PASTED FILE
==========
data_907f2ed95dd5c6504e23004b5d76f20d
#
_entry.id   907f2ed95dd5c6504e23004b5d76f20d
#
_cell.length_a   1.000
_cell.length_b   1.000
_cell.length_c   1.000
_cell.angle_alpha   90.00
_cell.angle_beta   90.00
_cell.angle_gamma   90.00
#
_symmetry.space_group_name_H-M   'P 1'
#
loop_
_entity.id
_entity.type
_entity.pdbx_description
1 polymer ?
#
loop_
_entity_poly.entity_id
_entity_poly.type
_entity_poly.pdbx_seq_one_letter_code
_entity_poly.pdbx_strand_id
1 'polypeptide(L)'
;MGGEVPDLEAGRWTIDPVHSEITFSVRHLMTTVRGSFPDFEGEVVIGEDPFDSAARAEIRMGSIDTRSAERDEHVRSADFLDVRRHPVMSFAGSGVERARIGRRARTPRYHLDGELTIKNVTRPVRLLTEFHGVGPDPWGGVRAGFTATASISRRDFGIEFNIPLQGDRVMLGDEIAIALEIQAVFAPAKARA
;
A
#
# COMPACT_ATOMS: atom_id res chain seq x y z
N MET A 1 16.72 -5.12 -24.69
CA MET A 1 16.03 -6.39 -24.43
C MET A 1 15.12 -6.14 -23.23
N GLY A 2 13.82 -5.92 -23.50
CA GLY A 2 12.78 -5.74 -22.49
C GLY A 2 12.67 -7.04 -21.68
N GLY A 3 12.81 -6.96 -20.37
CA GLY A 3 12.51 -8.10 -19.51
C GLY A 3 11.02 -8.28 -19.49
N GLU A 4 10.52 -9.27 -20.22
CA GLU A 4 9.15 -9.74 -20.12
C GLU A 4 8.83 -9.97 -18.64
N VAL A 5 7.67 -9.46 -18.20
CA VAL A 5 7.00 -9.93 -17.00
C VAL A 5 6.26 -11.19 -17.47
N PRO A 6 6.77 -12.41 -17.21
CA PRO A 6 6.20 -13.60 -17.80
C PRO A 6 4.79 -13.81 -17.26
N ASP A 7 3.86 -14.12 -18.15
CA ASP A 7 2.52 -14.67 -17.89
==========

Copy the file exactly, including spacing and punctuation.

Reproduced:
data_907f2ed95dd5c6504e23004b5d76f20d
#
_entry.id   907f2ed95dd5c6504e23004b5d76f20d
#
_cell.length_a   1.000
_cell.length_b   1.000
_cell.length_c   1.000
_cell.angle_alpha   90.00
_cell.angle_beta   90.00
_cell.angle_gamma   90.00
#
_symmetry.space_group_name_H-M   'P 1'
#
loop_
_entity.id
_entity.type
_entity.pdbx_description
1 polymer ?
#
loop_
_entity_poly.entity_id
_entity_poly.type
_entity_poly.pdbx_seq_one_letter_code
_entity_poly.pdbx_strand_id
1 'polypeptide(L)'
;MGGEVPDLEAGRWTIDPVHSEITFSVRHLMTTVRGSFPDFEGEVVIGEDPFDSAARAEIRMGSIDTRSAERDEHVRSADFLDVRRHPVMSFAGSGVERARIGRRARTPRYHLDGELTIKNVTRPVRLLTEFHGVGPDPWGGVRAGFTATASISRRDFGIEFNIPLQGDRVMLGDEIAIALEIQAVFAPAKARA
;
A
#
# COMPACT_ATOMS: atom_id res chain seq x y z
N MET A 1 16.72 -5.12 -24.69
CA MET A 1 16.03 -6.39 -24.43
C MET A 1 15.12 -6.14 -23.23
N GLY A 2 13.82 -5.92 -23.50
CA GLY A 2 12.78 -5.74 -22.49
C GLY A 2 12.67 -7.04 -21.68
N GLY A 3 12.81 -6.96 -20.37
CA GLY A 3 12.51 -8.10 -19.51
C GLY A 3 11.02 -8.28 -19.49
N GLU A 4 10.52 -9.27 -20.22
CA GLU A 4 9.15 -9.74 -20.12
C GLU A 4 8.83 -9.97 -18.64
N VAL A 5 7.67 -9.46 -18.20
CA VAL A 5 7.00 -9.93 -17.00
C VAL A 5 6.26 -11.19 -17.47
N PRO A 6 6.77 -12.41 -17.21
CA PRO A 6 6.20 -13.60 -17.80
C PRO A 6 4.79 -13.81 -17.26
N ASP A 7 3.86 -14.12 -18.15
CA ASP A 7 2.52 -14.67 -17.89